Sandspit to Whangateau North Island 7th to 8th July 2008.
26 Jul 2008
After a lively night in the pub, so lively that Jeff left his camera behind, we woke to mixed weather. You may have thought I was going to say we had sore heads! We walked around to the harbour, Jeff collected his camera and we booked our tickets for the Kawau mail boat run. This run, reputed to be the largest mail run by water in the Southern Hemisphere, goes out to the island on a daily basis. I am not sure on what they base this on, as it certainly was much shorter than the mail boat run we travelled on at Havelock. Jeff thought it was probably based on amount of mail carried on the boat in the high season.
After the mail run is completed passengers are left at the Mansion House for a look around the museum and grounds, returning on the 4.30pm boat. We were offered a choice of return sailing times of 1.30pm or 4.30pm, we asked for advice as to the better option and the captain of the boat informed us that at this time of the year the café is not open and it can start to get a bit cold from 3.30pm onwards. There are a number of nice walking tracks around the Mansion House, but as it was a mixed day we decided to heed their advice and return on the earlier boat.
Being the hardy souls we are we got up on to the upper deck, dried off a couple of seats and sat down ready for our sail. As our captain passed us on the way to the wheelhouse he suggested that when the rain starts we sit under the canopy at the rear of the wheel house to shelter. Good advice as we had hardly left the river area when the rain came down and we hot footed it across the deck for cover. Our first stop was at Vivian Bay close to the top of the island where the captain told us that a new pier had been built to service the twenty land sections that had been created, and selling at £800,000 each. One section had been sold and planning permission was being sought to build a house at a cost of £8,000,000 (no I have not made a mistake with the zeros). Quite a number of passengers departed the boat here and we watched as boxes of supplies were unloaded as well as plenty of luggage. It looked as if they were going to enjoy an away from it all holiday, perhaps it was a group of teachers as today is the start of the two week school holidays. During the winter only six families live in this bay but this number rises to 2,000 in the summer when all the homes are opened up.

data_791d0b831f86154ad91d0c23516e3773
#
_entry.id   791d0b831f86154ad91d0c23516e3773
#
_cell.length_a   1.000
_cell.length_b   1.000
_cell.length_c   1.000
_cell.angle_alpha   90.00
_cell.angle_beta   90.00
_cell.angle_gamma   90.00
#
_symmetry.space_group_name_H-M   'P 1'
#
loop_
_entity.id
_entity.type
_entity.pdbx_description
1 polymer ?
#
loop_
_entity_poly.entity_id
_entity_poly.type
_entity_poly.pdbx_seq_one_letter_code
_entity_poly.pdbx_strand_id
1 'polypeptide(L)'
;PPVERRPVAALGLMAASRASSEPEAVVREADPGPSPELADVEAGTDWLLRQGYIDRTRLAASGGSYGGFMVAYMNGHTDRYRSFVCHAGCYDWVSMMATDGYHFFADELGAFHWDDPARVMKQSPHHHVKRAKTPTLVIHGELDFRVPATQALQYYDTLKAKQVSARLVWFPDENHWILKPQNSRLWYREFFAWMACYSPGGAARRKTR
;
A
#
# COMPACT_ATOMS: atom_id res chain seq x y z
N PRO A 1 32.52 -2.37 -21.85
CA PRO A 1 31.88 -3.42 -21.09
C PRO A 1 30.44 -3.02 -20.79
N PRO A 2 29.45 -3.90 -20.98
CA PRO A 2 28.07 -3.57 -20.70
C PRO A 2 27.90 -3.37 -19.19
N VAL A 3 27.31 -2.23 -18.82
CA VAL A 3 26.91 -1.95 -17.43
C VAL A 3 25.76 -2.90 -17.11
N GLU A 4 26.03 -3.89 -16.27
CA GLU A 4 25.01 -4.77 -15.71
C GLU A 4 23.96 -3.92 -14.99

At our next stop, North Cove, more passengers departed, along with another big supply of groceries. As the captain was watching the unloading process he shouted out “only staying for the night”. I made the comment that living out here on the island you would certainly get your value of the £5 delivery fee that Tesco charge when you shop on line. From here we sailed around to Bon Accord Harbour where several deliveries are made. This large harbour has two arms to it and the boat sailed around to the entrance of one of the arms, negotiating its way past many yachts and motor boats moored in the bay. Some of the deliveries have to go to a specially built pontoon as the mail boat is too large to get in. One delivery we made was six kegs of beer to the yacht club, so it could be a good night in there tonight. At the other side of the harbour is a large camp, gifted by a family for the children of NZ. School parties come here for the children to be taught water skills.